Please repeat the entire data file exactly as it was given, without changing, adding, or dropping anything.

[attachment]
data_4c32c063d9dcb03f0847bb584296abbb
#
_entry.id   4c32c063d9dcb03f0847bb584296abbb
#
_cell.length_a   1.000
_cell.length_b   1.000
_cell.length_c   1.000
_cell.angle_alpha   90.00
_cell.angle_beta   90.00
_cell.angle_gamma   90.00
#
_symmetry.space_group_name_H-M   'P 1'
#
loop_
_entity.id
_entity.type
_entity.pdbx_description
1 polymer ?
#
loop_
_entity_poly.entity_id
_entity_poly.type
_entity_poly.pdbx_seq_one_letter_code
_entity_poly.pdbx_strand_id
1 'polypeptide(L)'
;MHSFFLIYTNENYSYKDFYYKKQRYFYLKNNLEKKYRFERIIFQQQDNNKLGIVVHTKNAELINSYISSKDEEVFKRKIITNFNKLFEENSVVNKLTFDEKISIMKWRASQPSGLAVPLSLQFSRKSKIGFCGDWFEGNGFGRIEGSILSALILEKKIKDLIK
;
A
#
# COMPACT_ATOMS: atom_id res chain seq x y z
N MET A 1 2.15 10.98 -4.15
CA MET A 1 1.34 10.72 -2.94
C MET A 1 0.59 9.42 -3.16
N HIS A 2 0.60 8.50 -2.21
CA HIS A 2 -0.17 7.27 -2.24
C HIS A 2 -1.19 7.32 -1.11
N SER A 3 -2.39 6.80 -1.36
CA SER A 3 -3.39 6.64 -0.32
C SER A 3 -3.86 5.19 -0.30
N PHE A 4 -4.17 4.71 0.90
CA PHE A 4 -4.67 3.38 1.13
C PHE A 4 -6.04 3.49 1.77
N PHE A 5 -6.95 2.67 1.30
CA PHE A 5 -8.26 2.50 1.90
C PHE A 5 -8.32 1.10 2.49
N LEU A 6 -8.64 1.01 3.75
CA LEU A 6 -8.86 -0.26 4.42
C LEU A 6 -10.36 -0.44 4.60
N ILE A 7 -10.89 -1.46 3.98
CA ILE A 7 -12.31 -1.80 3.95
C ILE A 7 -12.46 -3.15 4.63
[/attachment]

data_4c32c063d9dcb03f0847bb584296abbb
#
_entry.id   4c32c063d9dcb03f0847bb584296abbb
#
_cell.length_a   1.000
_cell.length_b   1.000
_cell.length_c   1.000
_cell.angle_alpha   90.00
_cell.angle_beta   90.00
_cell.angle_gamma   90.00
#
_symmetry.space_group_name_H-M   'P 1'
#
loop_
_entity.id
_entity.type
_entity.pdbx_description
1 polymer ?
#
loop_
_entity_poly.entity_id
_entity_poly.type
_entity_poly.pdbx_seq_one_letter_code
_entity_poly.pdbx_strand_id
1 'polypeptide(L)'
;MHSFFLIYTNENYSYKDFYYKKQRYFYLKNNLEKKYRFERIIFQQQDNNKLGIVVHTKNAELINSYISSKDEEVFKRKIITNFNKLFEENSVVNKLTFDEKISIMKWRASQPSGLAVPLSLQFSRKSKIGFCGDWFEGNGFGRIEGSILSALILEKKIKDLIK
;
A
#
# COMPACT_ATOMS: atom_id res chain seq x y z
N MET A 1 2.15 10.98 -4.15
CA MET A 1 1.34 10.72 -2.94
C MET A 1 0.59 9.42 -3.16
N HIS A 2 0.60 8.50 -2.21
CA HIS A 2 -0.17 7.27 -2.24
C HIS A 2 -1.19 7.32 -1.11
N SER A 3 -2.39 6.80 -1.36
CA SER A 3 -3.39 6.64 -0.32
C SER A 3 -3.86 5.19 -0.30
N PHE A 4 -4.17 4.71 0.90
CA PHE A 4 -4.67 3.38 1.13
C PHE A 4 -6.04 3.49 1.77
N PHE A 5 -6.95 2.67 1.30
CA PHE A 5 -8.26 2.50 1.90
C PHE A 5 -8.32 1.10 2.49
N LEU A 6 -8.64 1.01 3.75
CA LEU A 6 -8.86 -0.26 4.42
C LEU A 6 -10.36 -0.44 4.60
N ILE A 7 -10.89 -1.46 3.98
CA ILE A 7 -12.31 -1.80 3.95
C ILE A 7 -12.46 -3.15 4.63